And it cannot stand against Jacob versus the City of New York, where this Court said that the right of trial by jury is a basic and fundamental feature of our system of jurisprudence, a right so fundamental and sacred to the citizens that it should be jealously guarded by the courts of our land.

The conclusion, I simply want to say that the narrow and niggardly construction of the Federal Employers’ Liability Act of which the Utah Supreme Court is guilty in this case and our judgment requires the reversal of this decision.

Potter Stewart:

Mr. Black, there seemed to have been two opinions in the Utah Supreme Court, an original opinion and then a corrected opinion, by Justice Crocker, what’s the difference between the two?

What changes were made?

Wayne L. Black:

Certain errors in the briefs, recitation of facts by the Supreme Court were called to its attention in our petition for rehearing and both errors were corrected at least some of them, by the corrected opinion.

And I wanted — I called the attention particularly to the error that I think is most significant where the Utah Court when it decided to defeat the plaintiff’s case was of the opinion that the fact was that at midnight, he had complained of the cold and had been sent to the truck where he remained the rest of the night.

Whereas the true fact was that he complained of the cold and of his fingers being frozen to the wrench at midnight, but was kept out in the cold, performing his work for an additional three and a half hours before being sent to the truck to turn it around at the very conclusion of the work.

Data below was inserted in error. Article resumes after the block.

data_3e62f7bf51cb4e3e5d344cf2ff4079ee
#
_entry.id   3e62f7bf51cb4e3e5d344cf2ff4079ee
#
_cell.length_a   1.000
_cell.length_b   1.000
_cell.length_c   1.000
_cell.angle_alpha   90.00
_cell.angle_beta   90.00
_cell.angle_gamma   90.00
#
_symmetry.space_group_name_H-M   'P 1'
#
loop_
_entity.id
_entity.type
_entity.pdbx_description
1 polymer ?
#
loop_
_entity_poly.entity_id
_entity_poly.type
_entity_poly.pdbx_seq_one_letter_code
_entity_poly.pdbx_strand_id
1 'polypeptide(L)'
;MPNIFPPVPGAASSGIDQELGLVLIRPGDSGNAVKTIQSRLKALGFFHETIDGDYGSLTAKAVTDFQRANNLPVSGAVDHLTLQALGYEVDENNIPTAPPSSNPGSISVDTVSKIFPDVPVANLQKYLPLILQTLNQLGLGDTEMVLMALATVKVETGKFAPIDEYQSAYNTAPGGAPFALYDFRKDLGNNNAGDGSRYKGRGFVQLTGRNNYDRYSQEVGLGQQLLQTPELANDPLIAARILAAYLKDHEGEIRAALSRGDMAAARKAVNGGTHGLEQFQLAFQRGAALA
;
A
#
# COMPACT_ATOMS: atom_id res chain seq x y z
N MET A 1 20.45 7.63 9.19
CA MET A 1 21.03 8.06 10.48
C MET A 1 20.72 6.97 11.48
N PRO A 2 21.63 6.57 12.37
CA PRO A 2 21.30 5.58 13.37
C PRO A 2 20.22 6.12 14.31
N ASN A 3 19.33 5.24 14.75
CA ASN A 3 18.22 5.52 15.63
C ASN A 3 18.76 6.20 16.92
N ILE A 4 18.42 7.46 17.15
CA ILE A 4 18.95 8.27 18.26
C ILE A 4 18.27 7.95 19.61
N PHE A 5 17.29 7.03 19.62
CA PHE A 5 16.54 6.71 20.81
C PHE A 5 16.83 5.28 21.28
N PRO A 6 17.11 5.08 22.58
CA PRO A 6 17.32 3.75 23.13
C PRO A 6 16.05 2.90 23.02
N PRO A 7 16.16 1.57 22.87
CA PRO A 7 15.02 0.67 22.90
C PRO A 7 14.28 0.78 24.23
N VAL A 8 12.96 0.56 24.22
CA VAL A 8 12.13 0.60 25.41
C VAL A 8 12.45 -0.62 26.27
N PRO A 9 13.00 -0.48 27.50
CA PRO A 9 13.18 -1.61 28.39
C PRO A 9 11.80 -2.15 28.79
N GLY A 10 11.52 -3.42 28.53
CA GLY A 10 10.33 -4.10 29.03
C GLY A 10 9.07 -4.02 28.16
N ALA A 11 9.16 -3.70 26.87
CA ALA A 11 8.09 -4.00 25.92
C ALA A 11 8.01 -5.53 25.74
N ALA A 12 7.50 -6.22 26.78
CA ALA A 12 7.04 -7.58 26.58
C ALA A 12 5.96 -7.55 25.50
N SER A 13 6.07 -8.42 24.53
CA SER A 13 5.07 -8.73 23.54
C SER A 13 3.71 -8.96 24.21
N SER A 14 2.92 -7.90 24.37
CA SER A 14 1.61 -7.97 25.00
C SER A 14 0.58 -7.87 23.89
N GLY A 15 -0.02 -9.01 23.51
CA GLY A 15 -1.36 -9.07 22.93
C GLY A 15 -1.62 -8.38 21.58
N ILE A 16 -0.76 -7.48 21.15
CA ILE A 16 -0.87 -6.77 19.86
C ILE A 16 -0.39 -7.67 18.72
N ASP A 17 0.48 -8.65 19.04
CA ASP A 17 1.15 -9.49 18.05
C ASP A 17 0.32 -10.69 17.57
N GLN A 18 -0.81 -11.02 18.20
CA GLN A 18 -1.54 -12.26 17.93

So, we will submit this case Your Honor with this statement, this old railroad (Inaudible) is entitled to its jury verdict.

Earl Warren:

Mr. Ashton.

Clifford L. Ashton:

Mr. Chief Justice, may it please the Court.

My friend, Mr. Black, with whom I have tried many cases, has cited I think in his brief pretty well the facts in this case.

However, I think it would be important for me to cite some of the facts which I think are important to our case.

The D&RG operates in this particular area, across the Green River end up through the country about 16 miles from Green River where this accident happened.

D&RG is most that you may know, is a relatively small mountain railroad.

In the area of Green River, they have a section crew which is composed of from four to five men.

On occasions, this section crew will only have two men out and on occasions, it will have five.

On this particular occasion, there was another section crew which was adjacent to this area.

In fact, the section crew which had supervision to the very track where these acts had happened.

But this being a cold night and I think Mr. Black has stated the testimony correctly relative to this, is being a cold night, the rails had contracted and the railroad problem had developed.

And the problem which develops is that when the railroad contract it leaves an open — opening between the tracks so that there is a very serious danger of derailment.

And that therefore becomes necessary for the railroad to go over its track and correct these open — openings in the rail.

On this particular case, the group that had control of this particular track where this particular open cut had occurred had already been called out as it appears in the record, to take care of another open — opening in the rail.

And this particular crew, therefore, was called to go and take care of the opening in the rail which was on their division.